Edward R. Tufte’s Envisioning Information

ei_bookcoverI picked up–and finished–Edward R. Tufte’s Envisioning Information yesterday. At 121 pages and filled with dozens of photographs, sketches, maps, charts, and graphs, it a mild read, but what a joy.

With illustration and insight drawn from Paul Klee’s critical writing, Galileo’s journals, and interviews and narrative excerpts from novelist Italo Calvino, Envisioning Information is designed for the humanist-statistician. Incorporating elements from graphic design, psychology, education theory, history, art, music, and architecture, Tufte makes it clear that there is no hard scientific or practical work that has value beyond its ability to be communicated to others.

Moreover, in the spirit of the Marshall McLuhan and other fundamental communications theorists, Envisioning Information is a model of the ideology it proscribes. The book is clearly written, graphics always appear on the same page on which the explanatory text appears (except in one instance to prove the importance of that point). Each page or two-page splash thoughtfully considers and balances white and dark space, text and graphics.

The book, also true to its ideology, is self-effacing. There is no grand statement that, at the close of the 20th century, the author and his field are poised on the edge of a whole new world. Computer graphics, really still in their infancy, are given special consideration for their special limitations (low resolution, and specifically the low resolution/high resolution frontier apparent at the computer-human interface) but are otherwise treated as just one more example of “flatland,” the theoretical 2D space that warps and constrains natural human thought and perception. Many, indeed most, of Tufte’s examples are from 16th-19th centuries. Certainly he recognizes advances in printing technology and overall human understanding to advances in envisioning and managing great information density; but he is also aware that these are largely mere refinements of previous methods. Tufte’s range of illustrations come from Galileo’s ingenious method of observing and tracking sunspots (in an age where conceiving of spots on the sun ran contrary to the church’s scholastic doctrine), to 18th century French dance manuals, to mid-20th century Japanese tourism pamphlets. He seems to have a special affinity for train schedules.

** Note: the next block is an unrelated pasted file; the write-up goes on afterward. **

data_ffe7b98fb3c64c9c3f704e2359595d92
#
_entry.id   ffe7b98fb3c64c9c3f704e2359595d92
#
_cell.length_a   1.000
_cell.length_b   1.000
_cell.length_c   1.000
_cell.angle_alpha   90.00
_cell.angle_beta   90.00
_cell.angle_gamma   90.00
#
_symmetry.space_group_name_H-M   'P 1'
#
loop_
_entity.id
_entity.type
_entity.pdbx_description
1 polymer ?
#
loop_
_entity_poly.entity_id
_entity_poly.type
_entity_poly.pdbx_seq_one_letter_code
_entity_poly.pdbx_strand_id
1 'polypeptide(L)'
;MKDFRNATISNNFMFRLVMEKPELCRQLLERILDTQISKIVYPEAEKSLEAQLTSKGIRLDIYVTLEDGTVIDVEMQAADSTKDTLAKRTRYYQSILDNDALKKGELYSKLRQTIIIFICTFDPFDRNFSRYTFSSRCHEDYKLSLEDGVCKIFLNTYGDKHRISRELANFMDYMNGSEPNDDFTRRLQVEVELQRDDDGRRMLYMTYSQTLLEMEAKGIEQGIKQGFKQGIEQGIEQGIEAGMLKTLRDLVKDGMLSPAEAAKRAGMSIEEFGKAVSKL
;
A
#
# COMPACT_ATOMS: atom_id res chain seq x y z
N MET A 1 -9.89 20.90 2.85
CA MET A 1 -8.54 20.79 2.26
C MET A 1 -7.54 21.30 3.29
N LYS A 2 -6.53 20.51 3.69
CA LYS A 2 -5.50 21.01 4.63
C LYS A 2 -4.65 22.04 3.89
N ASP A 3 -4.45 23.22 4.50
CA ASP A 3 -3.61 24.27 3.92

Tufte’s interdisciplinary, human-centered approach to visualizing data is not confined to superficial uses of examples from across time and cultures. It is his rare vision that allows him to see that a map and a table communicate the same information in the same way; it is his gift to be able to describe what he means when he says that. At one point, he compares a New York->New Haven train timetable to a local courthouse. The unnecessary columns of the timetable provide a similarly false sense of order to the timetable that the Doric columns do to the courthouse: “…the real work done in backrooms.” Magnificent.

The book contains no throat clearing. The short introduction is placed uncomfortably, cut across two-pages after the dedication and before the Acknowledgements. It is not treated as Chapter 0 as it is in most books on any subject (back to self-effacement, I presume). From there it jumps immediately into the concept of “flatland” (named after a very strange geometric romance by “A. Square”). Tufte waste no words in describing it or its subtle confundations explicitly. Rather he just describes its effects and trusts his readers to do the thinking on their own–another of the books ideological principals: graphics are not used because “information is confusing” or “audiences are numbskulls.”

As the book progresses, it becomes more and more useful to the novitiate or intermediate data visualizer. Each successive chapter contains more immediately practical advice than its predecessor. Tufte first presents good visualizations and failed ones. Later he will provide contrived good and bad examples to contrast. Later still he will show modest to good examples re-envisioned by him or his team to highlight the dramatic effects of minor changes in the use, thickness, or color of gridlines (for example).

As a How-To manual, the book does not offer much, which is unfortunate because I am very much in the “how-to” phase of learning data visualization. But the book was such a joy to read its impossible to critique its value based on my needs alone. I wanted and expected more of a how-to manual. What I got instead was a snapshot of 400 years (actually more) of humans slowly learning how to be understood. I learned how a 19th century re-envisioning of Euclid’s geometry invented Modern Art. I learned how to track sunspots. I learned why the Vietnam War Memorial is so entrancing and moving. And I learned that, from space, Earth resembles the Charles Schultz character Pigpen. I probably took away about five or six invaluable, timeless, and all purpose data visualization rules as well, which ultimately is the least of the books gifts.